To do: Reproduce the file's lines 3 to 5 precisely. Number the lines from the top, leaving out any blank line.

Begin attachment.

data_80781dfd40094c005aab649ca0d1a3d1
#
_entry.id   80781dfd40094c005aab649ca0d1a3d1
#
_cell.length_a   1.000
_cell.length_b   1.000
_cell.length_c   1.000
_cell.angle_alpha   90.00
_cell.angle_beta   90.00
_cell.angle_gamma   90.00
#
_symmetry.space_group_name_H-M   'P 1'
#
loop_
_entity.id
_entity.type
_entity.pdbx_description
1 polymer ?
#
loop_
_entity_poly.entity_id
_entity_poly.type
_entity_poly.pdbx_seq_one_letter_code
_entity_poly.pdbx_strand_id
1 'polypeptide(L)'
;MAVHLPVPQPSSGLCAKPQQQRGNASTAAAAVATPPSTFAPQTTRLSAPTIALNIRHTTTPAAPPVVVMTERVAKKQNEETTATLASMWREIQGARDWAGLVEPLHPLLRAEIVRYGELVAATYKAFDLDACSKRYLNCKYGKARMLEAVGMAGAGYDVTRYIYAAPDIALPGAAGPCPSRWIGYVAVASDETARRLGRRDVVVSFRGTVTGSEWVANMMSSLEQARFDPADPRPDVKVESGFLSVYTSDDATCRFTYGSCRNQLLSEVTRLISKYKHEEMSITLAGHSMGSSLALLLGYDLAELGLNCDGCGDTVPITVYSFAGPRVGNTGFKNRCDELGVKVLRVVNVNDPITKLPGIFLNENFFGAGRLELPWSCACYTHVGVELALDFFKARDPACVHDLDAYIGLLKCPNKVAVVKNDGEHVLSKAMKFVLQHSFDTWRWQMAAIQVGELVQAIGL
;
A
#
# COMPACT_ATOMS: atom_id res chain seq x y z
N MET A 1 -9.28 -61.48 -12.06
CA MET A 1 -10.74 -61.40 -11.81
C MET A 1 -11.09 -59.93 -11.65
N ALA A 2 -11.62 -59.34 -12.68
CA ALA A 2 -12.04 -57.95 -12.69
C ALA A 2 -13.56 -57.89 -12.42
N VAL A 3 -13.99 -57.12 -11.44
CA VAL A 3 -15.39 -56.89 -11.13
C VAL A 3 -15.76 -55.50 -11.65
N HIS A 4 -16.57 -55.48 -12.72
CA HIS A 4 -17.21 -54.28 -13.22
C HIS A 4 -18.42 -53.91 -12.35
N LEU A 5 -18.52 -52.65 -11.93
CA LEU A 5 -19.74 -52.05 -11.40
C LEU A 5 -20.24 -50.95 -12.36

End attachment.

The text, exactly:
_entry.id   80781dfd40094c005aab649ca0d1a3d1
#
_cell.length_a   1.000